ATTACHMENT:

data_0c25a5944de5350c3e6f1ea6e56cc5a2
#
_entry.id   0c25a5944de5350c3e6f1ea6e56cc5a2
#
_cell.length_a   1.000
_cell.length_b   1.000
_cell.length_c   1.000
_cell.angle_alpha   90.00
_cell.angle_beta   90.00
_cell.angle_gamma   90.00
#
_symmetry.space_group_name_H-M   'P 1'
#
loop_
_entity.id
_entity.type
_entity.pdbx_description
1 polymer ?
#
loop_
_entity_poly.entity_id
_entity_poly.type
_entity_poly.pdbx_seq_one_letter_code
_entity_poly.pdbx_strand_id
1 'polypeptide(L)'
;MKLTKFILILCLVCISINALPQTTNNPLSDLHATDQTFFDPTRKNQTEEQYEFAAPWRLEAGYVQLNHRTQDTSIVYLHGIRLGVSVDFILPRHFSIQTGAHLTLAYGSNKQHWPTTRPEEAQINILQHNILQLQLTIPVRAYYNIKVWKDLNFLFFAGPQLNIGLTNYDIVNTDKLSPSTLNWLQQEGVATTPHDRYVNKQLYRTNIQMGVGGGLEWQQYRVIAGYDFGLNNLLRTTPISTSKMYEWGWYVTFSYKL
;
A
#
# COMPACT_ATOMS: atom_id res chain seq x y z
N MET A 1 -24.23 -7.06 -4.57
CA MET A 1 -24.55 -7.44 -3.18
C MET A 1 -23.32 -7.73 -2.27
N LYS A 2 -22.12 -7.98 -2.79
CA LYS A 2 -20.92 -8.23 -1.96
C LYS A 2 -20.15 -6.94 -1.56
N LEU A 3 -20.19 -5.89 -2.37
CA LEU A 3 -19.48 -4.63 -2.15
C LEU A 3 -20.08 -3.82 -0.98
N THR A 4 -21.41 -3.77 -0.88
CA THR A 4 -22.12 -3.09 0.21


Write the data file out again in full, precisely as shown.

data_0c25a5944de5350c3e6f1ea6e56cc5a2
#
_entry.id   0c25a5944de5350c3e6f1ea6e56cc5a2
#
_cell.length_a   1.000
_cell.length_b   1.000
_cell.length_c   1.000
_cell.angle_alpha   90.00
_cell.angle_beta   90.00
_cell.angle_gamma   90.00
#
_symmetry.space_group_name_H-M   'P 1'
#
loop_
_entity.id
_entity.type
_entity.pdbx_description
1 polymer ?
#
loop_
_entity_poly.entity_id
_entity_poly.type
_entity_poly.pdbx_seq_one_letter_code
_entity_poly.pdbx_strand_id
1 'polypeptide(L)'
;MKLTKFILILCLVCISINALPQTTNNPLSDLHATDQTFFDPTRKNQTEEQYEFAAPWRLEAGYVQLNHRTQDTSIVYLHGIRLGVSVDFILPRHFSIQTGAHLTLAYGSNKQHWPTTRPEEAQINILQHNILQLQLTIPVRAYYNIKVWKDLNFLFFAGPQLNIGLTNYDIVNTDKLSPSTLNWLQQEGVATTPHDRYVNKQLYRTNIQMGVGGGLEWQQYRVIAGYDFGLNNLLRTTPISTSKMYEWGWYVTFSYKL
;
A
#
# COMPACT_ATOMS: atom_id res chain seq x y z
N MET A 1 -24.23 -7.06 -4.57
CA MET A 1 -24.55 -7.44 -3.18
C MET A 1 -23.32 -7.73 -2.27
N LYS A 2 -22.12 -7.98 -2.79
CA LYS A 2 -20.92 -8.23 -1.96
C LYS A 2 -20.15 -6.94 -1.56
N LEU A 3 -20.19 -5.89 -2.37
CA LEU A 3 -19.48 -4.63 -2.15
C LEU A 3 -20.08 -3.82 -0.98
N THR A 4 -21.41 -3.77 -0.88
CA THR A 4 -22.12 -3.09 0.21